Nutricosmetics: Are Beauty Supplements the Future of Health and Wellness?

Nutricosmetics: Are Beauty Supplements the Future of Health and Wellness?

Not so long ago there was little thought about how what we consume affects the appearance of our skin. Today, these two concept are almost inseparable. The emergence of ingestible cosmetics for enhanced physical appearance is feeding into the staying power of the so-called nutricosmetics segment. But what exactly drives nutricosmetics? Here’s what you need to know about this major shift in the beauty industry and why what you consume may be more important (and popular) than what you topically apply to your skin.

What are Nutricosmetics?

The segment brings together the concepts of nutrition, nutraceuticals, and personal care all in one. For health food and supplements producers, it is no longer good enough to create a product that keeps customers healthy. Now, the product must make consumers physically radiate that fact. While this seems quite simple in premise, it actually didn’t catch on in the U.S. until recently.

David Pollock, an independent beauty chemist who has formulated some of the all-time best-selling beauty products, including Smashbox’s Photo Finish and Bliss’s Fabulous Foaming Face Wash, weighs in on the trend. “Nutricosmetics is nothing new. The trend of beauty from within and realizing the important role health plays in the look of our skin has been a huge category in Europe since the early 1990’s,” he says. “Vichy is a top anti-aging line in Europe sold through pharmacies. There, the pharmacist can advise the consumer one-on-one.  Several companies tried to introduce the concept here in the U.S.—including Oil of Olay—but it didn’t catch on at the time. There are several reasons. The U.S. consumer did not connect nutrition with beauty—so companies would have to repackage the products to look more upscale and similar to other beauty products or educate the consumer.”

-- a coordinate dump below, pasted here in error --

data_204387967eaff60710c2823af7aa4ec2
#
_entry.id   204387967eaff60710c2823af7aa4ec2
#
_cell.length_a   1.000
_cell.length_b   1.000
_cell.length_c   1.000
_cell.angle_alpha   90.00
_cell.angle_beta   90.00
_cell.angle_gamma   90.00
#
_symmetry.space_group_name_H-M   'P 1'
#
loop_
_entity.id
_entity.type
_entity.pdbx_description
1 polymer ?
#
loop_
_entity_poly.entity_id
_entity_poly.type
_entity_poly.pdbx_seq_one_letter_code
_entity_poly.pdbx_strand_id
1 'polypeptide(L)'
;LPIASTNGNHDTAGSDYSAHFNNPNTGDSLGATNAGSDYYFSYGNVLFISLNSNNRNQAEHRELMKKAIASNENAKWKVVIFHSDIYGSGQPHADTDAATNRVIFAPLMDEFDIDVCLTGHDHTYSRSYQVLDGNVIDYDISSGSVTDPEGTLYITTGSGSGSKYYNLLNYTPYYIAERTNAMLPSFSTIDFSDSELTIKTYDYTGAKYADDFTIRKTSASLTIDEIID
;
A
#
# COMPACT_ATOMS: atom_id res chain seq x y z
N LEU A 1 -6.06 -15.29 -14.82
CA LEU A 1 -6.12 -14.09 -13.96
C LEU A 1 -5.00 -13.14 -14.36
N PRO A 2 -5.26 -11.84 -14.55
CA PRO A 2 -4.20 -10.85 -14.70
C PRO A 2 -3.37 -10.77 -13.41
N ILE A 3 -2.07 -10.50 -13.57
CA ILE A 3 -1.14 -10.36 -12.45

But the last few years have seen a shift toward healthier eating in the U.S. With this has come an increased attraction for foods and supplements that promise not only a healthier internal terrain but also an added bonus of external beauty as well.